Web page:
Although seniors constitute 13% of the population, they consume 30% of all prescription drugs, prompting many seniors and their families to ask, “Why all these pills?” I’ve seen patients taking as many as 20 different prescription and OTC (over-the-counter) medications. Are all these drugs really necessary, or, could they be causing more harm than good? The following facts suggest that we should be concerned about this high consumption of medications:
- 25% of Adverse Drug Events [ADE] in those over 80 years of age resulted in admissions to a hospital [Williams]
- 14-52% of seniors take at least one inappropriate [Beers List] medication [McLeod]
- For every dollar spent on a drug prescription, it triggers a dollar spent on iatrogenic [physician-induced] illness [Williams]
- 21-55% non-compliance suggests seniors don’t want to take drugs regularly [Williams, 2002]
- The ‘benefits’ attributed to drugs need to be interpreted with caution, since up to 39% of people improve regardless of the treatment [known as the “Placebo Effect” – Cochrane 2010; and, Why almost everything you hear about medicine is wrong. Newsweek 1/24/11.]
- Polypharmacyis now a recognized problem in geriatrics, and is defined as the use of multiple medications and/or the administration of more medications than are clinically indicated[Am J Geriatr Pharmacother 2007]. Some authors have stated it begins when more than four prescriptions are taken. [see article this website Polypharmacy]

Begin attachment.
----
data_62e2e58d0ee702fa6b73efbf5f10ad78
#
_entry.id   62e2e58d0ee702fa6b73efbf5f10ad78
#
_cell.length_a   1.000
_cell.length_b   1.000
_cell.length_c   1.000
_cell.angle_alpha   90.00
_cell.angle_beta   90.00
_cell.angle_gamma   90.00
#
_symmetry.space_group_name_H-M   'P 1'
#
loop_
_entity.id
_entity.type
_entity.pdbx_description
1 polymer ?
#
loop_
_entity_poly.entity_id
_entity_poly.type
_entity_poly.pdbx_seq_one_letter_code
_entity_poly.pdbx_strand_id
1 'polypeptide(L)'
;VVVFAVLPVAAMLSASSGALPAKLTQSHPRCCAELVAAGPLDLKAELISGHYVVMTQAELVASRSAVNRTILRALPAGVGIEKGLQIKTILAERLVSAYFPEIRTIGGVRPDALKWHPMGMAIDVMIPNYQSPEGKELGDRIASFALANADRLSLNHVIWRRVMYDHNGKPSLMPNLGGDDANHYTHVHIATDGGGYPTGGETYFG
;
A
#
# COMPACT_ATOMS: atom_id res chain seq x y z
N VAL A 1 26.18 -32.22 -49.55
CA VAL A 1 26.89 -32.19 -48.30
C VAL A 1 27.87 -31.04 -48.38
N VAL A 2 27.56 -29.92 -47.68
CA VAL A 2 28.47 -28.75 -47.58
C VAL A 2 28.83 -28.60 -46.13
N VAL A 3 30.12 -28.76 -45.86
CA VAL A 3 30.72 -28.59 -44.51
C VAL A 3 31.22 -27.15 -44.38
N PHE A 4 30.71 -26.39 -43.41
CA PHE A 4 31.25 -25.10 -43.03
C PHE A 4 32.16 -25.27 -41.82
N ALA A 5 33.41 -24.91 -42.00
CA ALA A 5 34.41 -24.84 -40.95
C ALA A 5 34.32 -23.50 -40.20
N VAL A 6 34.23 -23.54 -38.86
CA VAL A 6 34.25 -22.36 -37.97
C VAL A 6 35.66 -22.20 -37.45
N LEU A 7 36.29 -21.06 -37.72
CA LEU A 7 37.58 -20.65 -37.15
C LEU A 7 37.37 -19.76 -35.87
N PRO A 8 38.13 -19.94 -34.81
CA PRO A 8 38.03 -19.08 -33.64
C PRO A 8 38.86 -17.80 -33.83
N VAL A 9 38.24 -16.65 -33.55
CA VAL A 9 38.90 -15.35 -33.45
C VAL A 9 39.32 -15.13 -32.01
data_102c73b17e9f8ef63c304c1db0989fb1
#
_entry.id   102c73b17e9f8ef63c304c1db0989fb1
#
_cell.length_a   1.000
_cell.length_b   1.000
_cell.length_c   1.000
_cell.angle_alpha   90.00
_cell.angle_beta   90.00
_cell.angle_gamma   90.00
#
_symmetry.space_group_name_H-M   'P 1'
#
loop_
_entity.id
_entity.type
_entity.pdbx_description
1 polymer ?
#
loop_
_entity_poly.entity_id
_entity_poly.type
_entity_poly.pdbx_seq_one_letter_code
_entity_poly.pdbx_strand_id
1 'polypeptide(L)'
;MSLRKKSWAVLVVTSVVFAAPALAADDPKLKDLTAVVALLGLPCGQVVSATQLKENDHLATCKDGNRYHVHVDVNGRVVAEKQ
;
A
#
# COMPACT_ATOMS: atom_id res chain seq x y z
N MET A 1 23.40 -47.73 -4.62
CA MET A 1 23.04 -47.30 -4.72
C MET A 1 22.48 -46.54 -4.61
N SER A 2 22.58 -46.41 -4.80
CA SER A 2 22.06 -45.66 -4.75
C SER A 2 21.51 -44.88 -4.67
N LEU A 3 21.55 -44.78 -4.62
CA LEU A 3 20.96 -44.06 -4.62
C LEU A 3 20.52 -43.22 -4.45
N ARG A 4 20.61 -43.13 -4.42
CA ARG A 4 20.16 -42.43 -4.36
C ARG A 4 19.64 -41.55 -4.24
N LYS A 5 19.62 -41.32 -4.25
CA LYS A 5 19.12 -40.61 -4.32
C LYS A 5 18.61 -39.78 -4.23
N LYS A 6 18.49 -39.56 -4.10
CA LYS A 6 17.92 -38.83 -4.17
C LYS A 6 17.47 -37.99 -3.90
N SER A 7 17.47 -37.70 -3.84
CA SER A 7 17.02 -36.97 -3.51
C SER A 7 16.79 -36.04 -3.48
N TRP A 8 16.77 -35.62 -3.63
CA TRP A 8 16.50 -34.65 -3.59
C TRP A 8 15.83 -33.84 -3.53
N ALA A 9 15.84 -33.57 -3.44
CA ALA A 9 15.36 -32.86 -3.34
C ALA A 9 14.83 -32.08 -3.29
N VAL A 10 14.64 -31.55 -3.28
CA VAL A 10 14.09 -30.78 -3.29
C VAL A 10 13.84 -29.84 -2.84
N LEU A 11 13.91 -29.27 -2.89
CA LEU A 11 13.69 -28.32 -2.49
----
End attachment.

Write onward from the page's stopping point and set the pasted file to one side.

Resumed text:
- 80% of our improved longevity over the past 100 years (from a life expectancy in 1900 of 45yrs to 77yrs today) is due to public health measures, not to drugs or ‘medical miracles’. [CDC –1999. Ten great public health achievements – US, 1900-1999. Public health is credited w/ adding 25 of the 30 year increase between 1900 and 1999]
Why are drugs a problem for seniors?
Seniors are not simply ‘older’ adults. As we age, our metabolism slows down: the liver and kidney don’t filter toxins as well; our fat is distributed differently which changes drug storage; our brains are smaller and are more sensitive to drugs. This results in frequent problems when taking medicines, particularly an increase in falls and fractures; there is a greater frequency of confusion or delirium, malaise [“don’t feel good”], constipation, indigestion, aching, drowsiness. [to see a sampling of the published studies on these risks, read Polypharmacy]
Are there any particular drugs that seniors should avoid?
A commonly referenced list of ‘problem drugs’ called The Beer’s List, was first published in 1993 and updated most recently in 2003. It outlines 48 drugs or classes of drugs which are associated with too frequent side-effects in seniors and are therefore strongly discouraged by Medicare and by the American Geriatrics Society. The list provides the name of the drug, describes the concern, and whether the risk of a person having the side-effect is high, moderate, or low. CMS (Center for Medicare and Medicaid Services – the administrator and regulator for Medicare/Medicaid) uses the Beer’s List when evaluating the quality of care in nursing homes. Meaning, if a resident is on one of these drugs, it is a ‘red flag’ to the surveyor to check that the doctor has documented good reasons why it is prescribed. To see the list of drugs, go to Beers List at Wikipedia or to the following link: www.tahsa.org [Texas Association of Homes and Services for the Aging ]
What do seniors and their families want?